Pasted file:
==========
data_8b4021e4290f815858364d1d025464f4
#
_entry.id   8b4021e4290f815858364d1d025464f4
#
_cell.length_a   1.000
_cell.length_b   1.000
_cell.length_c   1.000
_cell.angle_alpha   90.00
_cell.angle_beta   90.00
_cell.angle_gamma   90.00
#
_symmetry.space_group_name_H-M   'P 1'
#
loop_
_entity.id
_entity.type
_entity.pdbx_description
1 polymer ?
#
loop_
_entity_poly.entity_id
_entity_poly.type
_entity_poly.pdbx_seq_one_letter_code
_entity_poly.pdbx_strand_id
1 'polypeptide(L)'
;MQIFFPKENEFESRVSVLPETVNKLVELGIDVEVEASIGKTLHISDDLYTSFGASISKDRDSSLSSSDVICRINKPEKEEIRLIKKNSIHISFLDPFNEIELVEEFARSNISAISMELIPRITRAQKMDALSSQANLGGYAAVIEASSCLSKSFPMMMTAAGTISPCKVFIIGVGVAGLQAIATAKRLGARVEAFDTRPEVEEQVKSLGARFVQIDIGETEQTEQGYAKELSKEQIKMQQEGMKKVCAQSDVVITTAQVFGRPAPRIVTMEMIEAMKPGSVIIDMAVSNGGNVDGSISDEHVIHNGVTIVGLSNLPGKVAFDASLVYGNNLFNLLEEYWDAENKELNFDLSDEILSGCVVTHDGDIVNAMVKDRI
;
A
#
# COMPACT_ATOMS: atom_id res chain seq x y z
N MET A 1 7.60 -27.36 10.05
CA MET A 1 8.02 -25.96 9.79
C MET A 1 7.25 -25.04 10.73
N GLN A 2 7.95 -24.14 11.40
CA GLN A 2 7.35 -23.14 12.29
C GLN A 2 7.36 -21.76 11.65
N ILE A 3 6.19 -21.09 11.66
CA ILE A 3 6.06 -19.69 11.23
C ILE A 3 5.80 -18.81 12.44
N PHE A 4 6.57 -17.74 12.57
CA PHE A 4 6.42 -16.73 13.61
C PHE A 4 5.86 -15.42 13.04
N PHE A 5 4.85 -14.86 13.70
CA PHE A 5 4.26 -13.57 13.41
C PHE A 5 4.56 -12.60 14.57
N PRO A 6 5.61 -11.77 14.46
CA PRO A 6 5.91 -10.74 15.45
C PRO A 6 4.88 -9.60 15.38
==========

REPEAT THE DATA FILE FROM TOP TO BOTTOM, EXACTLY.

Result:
data_8b4021e4290f815858364d1d025464f4
#
_entry.id   8b4021e4290f815858364d1d025464f4
#
_cell.length_a   1.000
_cell.length_b   1.000
_cell.length_c   1.000
_cell.angle_alpha   90.00
_cell.angle_beta   90.00
_cell.angle_gamma   90.00
#
_symmetry.space_group_name_H-M   'P 1'
#
loop_
_entity.id
_entity.type
_entity.pdbx_description
1 polymer ?
#
loop_
_entity_poly.entity_id
_entity_poly.type
_entity_poly.pdbx_seq_one_letter_code
_entity_poly.pdbx_strand_id
1 'polypeptide(L)'
;MQIFFPKENEFESRVSVLPETVNKLVELGIDVEVEASIGKTLHISDDLYTSFGASISKDRDSSLSSSDVICRINKPEKEEIRLIKKNSIHISFLDPFNEIELVEEFARSNISAISMELIPRITRAQKMDALSSQANLGGYAAVIEASSCLSKSFPMMMTAAGTISPCKVFIIGVGVAGLQAIATAKRLGARVEAFDTRPEVEEQVKSLGARFVQIDIGETEQTEQGYAKELSKEQIKMQQEGMKKVCAQSDVVITTAQVFGRPAPRIVTMEMIEAMKPGSVIIDMAVSNGGNVDGSISDEHVIHNGVTIVGLSNLPGKVAFDASLVYGNNLFNLLEEYWDAENKELNFDLSDEILSGCVVTHDGDIVNAMVKDRI
;
A
#
# COMPACT_ATOMS: atom_id res chain seq x y z
N MET A 1 7.60 -27.36 10.05
CA MET A 1 8.02 -25.96 9.79
C MET A 1 7.25 -25.04 10.73
N GLN A 2 7.95 -24.14 11.40
CA GLN A 2 7.35 -23.14 12.29
C GLN A 2 7.36 -21.76 11.65
N ILE A 3 6.19 -21.09 11.66
CA ILE A 3 6.06 -19.69 11.23
C ILE A 3 5.80 -18.81 12.44
N PHE A 4 6.57 -17.74 12.57
CA PHE A 4 6.42 -16.73 13.61
C PHE A 4 5.86 -15.42 13.04
N PHE A 5 4.85 -14.86 13.70
CA PHE A 5 4.26 -13.57 13.41
C PHE A 5 4.56 -12.60 14.57
N PRO A 6 5.61 -11.77 14.46
CA PRO A 6 5.91 -10.74 15.45
C PRO A 6 4.88 -9.60 15.38